Breaking News

When the past is present…

“…The great force of history comes from the fact that we carry it within us, are unconsciously controlled by it in many ways, and history is literally present in all that we do.” James Baldwin

 

Mississippi Cops Engage In ‘Systematic Targeting Of Black Residents,’ Lawsuit Alleges

By Nick Wing

Huffington Post Black Voices

Courtesy of the ACLU

The sheriff’s department of Madison County, Mississippi, methodically and often brutally targets black residents with a coordinated system of checkpoints and unconstitutional searches, the American Civil Liberties Union alleged in a federal lawsuit filed Monday.

These alleged tactics have left the black community of Madison “under a permanent state of siege,” the suit says.

In an 86-page complaint, the ACLU of Mississippi and the law firm Simpson Thacher & Bartlett LLP accuse the Madison County Sheriff’s Department of abusing its power to uphold racial segregation and oppression in Mississippi’s wealthiest county.

“For Black residents, Madison County is a Constitution-free zone where their right to equal protection under the law and against unreasonable searches and seizures is nonexistent,” Jennifer Riley-Collins, executive director of the ACLU of Mississippi, said in a statement.

Madison County is approximately 57 percent white and 38 percent black, according to the 2010 Census. The population remains starkly divided along both racial and economic lines, however, with “predominantly Black towns, neighborhoods, and business districts and predominantly white towns, neighborhoods, and business districts,” according to the suit.

Read the entire article here

Read the full ACLU suit here

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Harvard Will Hold School’s First Ever Black Commencement

By Taryn Finley

Huffington Post Black Voices

(Photo by Paul Marotta/Getty Images)

Black students at Harvard University are getting their kente cloth stoles ready for a special graduation ceremony: an all-black commencement.

Two days before the general university graduation, black students will celebrate the obstacles they’ve overcome and the accomplishments they’ve made despite racial issues they face at their Ivy League. More than 170 students and 530 guests have confirmed their attendance to the May 23 celebration, according to The Boston Globe.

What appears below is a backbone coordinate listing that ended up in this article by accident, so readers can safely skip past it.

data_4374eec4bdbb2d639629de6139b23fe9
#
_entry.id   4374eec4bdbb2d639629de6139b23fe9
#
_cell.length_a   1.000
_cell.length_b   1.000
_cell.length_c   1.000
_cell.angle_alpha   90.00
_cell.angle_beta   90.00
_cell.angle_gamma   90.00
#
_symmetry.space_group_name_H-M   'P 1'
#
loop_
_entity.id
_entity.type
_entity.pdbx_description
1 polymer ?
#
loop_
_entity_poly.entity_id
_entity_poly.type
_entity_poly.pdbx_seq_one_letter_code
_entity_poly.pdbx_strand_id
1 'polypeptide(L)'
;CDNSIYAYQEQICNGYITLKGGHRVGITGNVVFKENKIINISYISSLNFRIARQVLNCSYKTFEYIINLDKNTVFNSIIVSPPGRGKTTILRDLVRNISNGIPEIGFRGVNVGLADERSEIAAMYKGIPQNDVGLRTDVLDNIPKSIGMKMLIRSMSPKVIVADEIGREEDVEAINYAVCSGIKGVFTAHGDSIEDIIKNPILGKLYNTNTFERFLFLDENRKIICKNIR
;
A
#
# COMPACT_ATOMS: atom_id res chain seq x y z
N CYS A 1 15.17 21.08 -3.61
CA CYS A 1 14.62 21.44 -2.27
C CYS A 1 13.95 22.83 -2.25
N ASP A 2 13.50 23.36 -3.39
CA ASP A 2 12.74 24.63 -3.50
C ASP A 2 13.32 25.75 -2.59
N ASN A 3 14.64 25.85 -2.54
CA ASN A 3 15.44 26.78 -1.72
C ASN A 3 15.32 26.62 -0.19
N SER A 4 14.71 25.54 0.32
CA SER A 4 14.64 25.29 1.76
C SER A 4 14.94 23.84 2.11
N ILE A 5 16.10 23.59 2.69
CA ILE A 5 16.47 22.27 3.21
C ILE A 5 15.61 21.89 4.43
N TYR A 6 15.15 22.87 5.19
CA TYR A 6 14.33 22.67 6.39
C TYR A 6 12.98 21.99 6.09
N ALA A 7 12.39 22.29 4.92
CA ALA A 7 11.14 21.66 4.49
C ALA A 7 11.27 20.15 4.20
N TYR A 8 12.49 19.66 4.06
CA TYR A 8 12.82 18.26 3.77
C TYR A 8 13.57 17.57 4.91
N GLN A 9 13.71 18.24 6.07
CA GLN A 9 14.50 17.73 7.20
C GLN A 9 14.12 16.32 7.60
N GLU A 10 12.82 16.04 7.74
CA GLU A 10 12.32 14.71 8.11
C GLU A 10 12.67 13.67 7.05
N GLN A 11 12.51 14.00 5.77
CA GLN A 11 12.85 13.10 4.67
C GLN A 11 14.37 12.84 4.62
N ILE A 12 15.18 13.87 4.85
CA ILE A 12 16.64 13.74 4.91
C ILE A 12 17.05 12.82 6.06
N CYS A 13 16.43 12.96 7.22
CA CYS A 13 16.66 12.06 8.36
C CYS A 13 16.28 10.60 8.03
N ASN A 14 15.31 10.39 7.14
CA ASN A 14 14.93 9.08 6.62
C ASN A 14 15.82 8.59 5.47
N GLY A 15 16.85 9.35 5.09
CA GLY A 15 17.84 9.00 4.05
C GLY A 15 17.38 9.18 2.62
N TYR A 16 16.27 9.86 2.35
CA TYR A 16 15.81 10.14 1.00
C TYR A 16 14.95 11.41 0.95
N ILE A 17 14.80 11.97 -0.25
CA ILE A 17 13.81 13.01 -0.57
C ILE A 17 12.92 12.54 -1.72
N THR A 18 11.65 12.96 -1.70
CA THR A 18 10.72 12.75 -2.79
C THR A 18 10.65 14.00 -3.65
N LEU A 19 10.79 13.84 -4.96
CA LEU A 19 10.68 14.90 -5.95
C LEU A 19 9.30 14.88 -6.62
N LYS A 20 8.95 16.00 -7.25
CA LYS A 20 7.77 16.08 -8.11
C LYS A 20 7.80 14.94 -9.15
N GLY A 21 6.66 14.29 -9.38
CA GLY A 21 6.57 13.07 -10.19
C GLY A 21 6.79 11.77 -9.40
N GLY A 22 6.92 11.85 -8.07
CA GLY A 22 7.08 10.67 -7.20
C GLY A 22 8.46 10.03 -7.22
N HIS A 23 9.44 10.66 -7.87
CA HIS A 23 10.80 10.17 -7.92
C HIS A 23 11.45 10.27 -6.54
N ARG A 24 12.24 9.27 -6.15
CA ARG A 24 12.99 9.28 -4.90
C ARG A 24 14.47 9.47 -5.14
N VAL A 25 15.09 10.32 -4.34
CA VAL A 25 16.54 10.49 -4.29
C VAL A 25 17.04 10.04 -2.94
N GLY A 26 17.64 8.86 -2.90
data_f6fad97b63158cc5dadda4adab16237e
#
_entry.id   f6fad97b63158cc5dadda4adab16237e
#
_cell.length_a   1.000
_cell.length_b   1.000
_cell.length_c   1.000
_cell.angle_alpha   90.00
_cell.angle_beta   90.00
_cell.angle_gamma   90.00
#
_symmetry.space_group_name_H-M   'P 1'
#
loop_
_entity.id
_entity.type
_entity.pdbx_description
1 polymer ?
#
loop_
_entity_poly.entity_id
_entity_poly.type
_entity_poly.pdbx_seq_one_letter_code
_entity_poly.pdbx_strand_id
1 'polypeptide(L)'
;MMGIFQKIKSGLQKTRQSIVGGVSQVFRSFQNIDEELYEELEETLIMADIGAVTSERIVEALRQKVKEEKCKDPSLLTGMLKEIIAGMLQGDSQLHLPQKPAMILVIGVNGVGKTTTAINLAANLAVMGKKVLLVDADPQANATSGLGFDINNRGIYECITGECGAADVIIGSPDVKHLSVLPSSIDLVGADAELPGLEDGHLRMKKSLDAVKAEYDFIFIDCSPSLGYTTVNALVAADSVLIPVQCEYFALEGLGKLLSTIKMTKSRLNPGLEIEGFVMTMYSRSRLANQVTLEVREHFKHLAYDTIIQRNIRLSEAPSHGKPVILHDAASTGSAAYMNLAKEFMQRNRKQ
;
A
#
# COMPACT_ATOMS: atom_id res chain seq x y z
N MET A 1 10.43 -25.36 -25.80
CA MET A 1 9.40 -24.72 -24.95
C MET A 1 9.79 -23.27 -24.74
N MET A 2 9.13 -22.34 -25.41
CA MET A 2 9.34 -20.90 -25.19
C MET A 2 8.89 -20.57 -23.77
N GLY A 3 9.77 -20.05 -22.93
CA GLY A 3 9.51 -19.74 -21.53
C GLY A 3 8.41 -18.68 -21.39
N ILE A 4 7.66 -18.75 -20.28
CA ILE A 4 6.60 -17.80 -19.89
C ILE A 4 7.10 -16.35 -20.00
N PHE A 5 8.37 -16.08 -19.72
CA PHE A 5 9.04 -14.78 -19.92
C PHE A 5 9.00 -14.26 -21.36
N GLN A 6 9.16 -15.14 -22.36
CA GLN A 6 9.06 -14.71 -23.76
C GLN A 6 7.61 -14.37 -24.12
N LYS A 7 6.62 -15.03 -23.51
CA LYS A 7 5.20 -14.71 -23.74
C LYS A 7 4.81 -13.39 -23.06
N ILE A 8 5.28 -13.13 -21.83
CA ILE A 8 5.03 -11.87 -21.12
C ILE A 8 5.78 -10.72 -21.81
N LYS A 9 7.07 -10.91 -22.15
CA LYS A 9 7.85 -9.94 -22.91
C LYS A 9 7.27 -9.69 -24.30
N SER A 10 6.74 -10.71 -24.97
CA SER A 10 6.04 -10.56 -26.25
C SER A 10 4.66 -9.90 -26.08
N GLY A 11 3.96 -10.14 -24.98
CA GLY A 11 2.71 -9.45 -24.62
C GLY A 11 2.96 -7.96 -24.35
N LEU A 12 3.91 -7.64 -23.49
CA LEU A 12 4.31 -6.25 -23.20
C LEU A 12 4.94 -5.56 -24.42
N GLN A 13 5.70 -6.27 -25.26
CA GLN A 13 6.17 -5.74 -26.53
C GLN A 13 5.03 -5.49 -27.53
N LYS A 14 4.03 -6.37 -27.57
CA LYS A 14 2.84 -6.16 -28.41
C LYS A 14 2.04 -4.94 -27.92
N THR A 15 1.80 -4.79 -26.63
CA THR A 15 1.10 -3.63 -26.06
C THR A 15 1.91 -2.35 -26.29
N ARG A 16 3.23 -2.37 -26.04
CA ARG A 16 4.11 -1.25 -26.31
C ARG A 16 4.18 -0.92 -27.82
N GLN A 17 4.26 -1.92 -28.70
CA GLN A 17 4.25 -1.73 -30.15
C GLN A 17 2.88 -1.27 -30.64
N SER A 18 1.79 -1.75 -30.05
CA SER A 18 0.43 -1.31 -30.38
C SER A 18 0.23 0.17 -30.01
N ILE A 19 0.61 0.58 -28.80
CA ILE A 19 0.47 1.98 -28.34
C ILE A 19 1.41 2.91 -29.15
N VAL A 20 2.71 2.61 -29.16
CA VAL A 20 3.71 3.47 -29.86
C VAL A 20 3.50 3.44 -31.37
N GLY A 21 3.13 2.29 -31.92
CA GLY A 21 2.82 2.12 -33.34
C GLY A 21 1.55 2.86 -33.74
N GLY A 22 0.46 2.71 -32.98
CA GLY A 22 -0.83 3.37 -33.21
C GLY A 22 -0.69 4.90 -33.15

Though black students have held separate graduations at predominantly white institutions before, Black Commencement 2017 will be Harvard’s first university-wide graduation ceremony honoring students of the African diaspora. Student organizers raised more than $27,000 to pay for the ceremony and reception. Though this year’s celebration includes mostly graduate students, organizers hope to expand the event to include undergraduates next year.

At a time when students are pressuring Harvard to reckon with its role in slavery and address current racial issues on campus, they see a separate ceremony as a way to reaffirm and uplift their community.

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New Report Reveals Racial Bias In California’s Traffic Court System

By Tanasia Kenney

Atlanta Black Star

California’s failure-to-pay policy for traffic tickets has resulted in over 4 million suspended drivers’ licenses in recent years. (Photo by RichLegg/Getty Images)

California’s traffic fines are some of the steepest in the country, and a new report shows that the state’s current policies for those unable to pay are disproportionately affecting Blacks and Latinos.

The report, published by the Lawyers Committee for Civil Rights last week, covers the most recent information on California’s traffic court system and highlights how its policies unfairly impact residents of low-income, nonwhite communities.

The consequences are often harsher for Californians who can’t afford to pay their traffic fines, including license suspension, arrest, jail time, wage garnishment, towing of their vehicles and even job loss, according to the report. In the end, affected drivers are forced to ante up even more cash just for being poor. Meanwhile, those who can afford to pay are let off with a slap on the wrist for the same minor traffic offenses.

“In Bay Area counties, the burden of the current policies fall heavily on people of color,” wrote authors of the new LCCR study, “Paying More for Being Poor: Bias and Disparity in California’s Traffic Court System. “African-American residents are four-to-16 times more likely to be booked into jail on a failure-to-pay-related charge. This rate is higher than the [disproportion] found in initial traffic stops.